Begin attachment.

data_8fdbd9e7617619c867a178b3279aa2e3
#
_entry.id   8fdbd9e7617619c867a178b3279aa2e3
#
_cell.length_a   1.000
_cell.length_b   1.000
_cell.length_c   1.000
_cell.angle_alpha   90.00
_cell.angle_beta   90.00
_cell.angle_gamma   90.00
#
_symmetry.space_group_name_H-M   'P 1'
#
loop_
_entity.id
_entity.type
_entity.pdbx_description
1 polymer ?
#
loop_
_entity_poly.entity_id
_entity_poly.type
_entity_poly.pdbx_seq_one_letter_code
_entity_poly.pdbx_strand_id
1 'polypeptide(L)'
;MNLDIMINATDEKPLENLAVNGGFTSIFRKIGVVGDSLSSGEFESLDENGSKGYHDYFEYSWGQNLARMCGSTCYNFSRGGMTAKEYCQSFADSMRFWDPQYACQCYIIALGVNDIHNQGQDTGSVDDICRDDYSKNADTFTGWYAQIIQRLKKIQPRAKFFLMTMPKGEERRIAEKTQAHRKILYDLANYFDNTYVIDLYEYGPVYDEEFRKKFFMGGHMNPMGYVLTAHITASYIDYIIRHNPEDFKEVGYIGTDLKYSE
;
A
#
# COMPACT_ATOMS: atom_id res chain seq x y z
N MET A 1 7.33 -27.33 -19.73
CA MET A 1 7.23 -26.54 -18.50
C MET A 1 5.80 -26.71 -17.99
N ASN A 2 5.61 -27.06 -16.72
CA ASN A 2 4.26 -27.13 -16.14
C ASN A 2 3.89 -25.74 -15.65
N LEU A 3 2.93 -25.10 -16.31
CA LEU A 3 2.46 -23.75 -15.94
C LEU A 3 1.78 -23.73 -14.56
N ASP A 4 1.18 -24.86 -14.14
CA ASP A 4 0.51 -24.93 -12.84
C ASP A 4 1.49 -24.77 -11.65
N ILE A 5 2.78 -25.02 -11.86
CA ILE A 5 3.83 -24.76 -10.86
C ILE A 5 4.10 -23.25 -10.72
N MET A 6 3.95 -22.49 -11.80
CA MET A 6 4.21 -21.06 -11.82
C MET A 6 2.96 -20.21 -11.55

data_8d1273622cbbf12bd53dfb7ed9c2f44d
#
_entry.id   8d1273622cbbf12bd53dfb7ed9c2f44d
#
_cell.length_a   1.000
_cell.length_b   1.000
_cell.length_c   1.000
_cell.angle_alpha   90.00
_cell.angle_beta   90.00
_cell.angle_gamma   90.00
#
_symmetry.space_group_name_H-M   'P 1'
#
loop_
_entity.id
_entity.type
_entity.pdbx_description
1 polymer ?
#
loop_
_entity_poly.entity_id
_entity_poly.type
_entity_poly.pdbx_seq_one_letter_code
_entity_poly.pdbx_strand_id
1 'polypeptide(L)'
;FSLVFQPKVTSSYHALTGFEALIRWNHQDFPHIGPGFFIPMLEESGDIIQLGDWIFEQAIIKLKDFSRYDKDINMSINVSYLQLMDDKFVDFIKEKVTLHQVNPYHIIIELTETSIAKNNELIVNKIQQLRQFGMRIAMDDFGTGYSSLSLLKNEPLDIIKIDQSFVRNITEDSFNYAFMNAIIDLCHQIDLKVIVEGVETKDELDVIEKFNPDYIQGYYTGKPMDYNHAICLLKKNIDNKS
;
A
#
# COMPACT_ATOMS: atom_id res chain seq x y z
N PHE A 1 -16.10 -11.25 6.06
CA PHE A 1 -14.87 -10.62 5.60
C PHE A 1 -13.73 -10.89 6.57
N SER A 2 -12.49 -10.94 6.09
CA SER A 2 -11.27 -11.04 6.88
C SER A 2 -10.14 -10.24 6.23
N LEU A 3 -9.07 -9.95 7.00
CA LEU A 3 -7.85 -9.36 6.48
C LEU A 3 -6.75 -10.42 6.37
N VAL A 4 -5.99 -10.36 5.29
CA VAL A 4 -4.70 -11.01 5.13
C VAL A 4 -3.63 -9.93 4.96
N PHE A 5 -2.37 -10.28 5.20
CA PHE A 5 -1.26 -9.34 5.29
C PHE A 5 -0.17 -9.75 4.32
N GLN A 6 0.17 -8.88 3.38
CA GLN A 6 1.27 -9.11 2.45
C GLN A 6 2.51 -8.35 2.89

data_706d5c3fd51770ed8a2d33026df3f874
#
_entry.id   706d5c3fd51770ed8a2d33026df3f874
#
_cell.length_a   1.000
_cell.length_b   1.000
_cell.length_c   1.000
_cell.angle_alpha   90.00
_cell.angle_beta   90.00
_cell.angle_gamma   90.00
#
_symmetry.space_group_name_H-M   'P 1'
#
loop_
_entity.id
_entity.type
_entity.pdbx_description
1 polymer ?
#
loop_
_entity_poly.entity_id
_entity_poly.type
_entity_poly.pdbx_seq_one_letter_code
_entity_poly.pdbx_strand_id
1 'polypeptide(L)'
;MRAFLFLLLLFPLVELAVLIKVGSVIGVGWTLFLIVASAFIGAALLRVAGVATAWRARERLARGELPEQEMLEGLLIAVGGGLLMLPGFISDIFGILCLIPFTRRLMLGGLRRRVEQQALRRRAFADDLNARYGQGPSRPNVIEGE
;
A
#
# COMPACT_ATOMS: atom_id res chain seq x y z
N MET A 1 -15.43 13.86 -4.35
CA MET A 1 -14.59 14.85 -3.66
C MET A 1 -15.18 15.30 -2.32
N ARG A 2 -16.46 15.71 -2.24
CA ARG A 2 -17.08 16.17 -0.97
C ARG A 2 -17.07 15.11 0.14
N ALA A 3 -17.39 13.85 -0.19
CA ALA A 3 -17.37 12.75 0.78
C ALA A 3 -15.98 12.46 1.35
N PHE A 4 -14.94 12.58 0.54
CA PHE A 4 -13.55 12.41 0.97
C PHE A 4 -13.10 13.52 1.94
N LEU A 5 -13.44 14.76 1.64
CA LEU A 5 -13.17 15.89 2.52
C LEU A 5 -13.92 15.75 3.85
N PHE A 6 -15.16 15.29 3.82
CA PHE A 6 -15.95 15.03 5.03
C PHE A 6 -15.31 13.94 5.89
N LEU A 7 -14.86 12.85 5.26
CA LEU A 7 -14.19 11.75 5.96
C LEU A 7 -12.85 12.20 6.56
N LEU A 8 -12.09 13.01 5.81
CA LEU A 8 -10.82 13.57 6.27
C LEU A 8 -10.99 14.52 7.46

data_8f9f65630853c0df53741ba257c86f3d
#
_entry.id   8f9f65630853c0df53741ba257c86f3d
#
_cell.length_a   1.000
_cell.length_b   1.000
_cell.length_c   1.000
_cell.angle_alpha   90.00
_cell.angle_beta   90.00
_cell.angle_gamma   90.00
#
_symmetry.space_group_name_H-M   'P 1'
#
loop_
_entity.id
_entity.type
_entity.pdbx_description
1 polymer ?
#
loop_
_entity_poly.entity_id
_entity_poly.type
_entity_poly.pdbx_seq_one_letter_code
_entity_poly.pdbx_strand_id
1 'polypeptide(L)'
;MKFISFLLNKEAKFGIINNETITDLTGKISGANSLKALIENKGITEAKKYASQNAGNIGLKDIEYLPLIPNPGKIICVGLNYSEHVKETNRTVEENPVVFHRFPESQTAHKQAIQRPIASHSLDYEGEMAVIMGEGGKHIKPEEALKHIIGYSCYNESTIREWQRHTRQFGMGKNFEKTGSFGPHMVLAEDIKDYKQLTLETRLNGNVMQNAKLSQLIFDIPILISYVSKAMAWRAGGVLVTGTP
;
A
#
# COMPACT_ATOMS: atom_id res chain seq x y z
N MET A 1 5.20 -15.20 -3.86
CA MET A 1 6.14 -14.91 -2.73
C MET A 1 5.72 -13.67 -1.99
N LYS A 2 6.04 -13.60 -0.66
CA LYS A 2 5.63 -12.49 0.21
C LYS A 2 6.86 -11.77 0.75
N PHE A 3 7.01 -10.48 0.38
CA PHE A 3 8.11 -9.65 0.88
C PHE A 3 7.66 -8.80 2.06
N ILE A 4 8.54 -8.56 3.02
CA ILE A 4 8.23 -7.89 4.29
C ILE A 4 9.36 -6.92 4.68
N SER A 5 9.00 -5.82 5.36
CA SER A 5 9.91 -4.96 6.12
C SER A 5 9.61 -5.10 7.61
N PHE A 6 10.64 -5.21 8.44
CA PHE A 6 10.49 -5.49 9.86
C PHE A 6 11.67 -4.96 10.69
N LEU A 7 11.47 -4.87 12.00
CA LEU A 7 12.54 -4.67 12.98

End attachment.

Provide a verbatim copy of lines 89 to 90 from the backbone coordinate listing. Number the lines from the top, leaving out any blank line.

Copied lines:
CA VAL A 4 -4.70 -11.01 5.13
C VAL A 4 -3.63 -9.93 4.96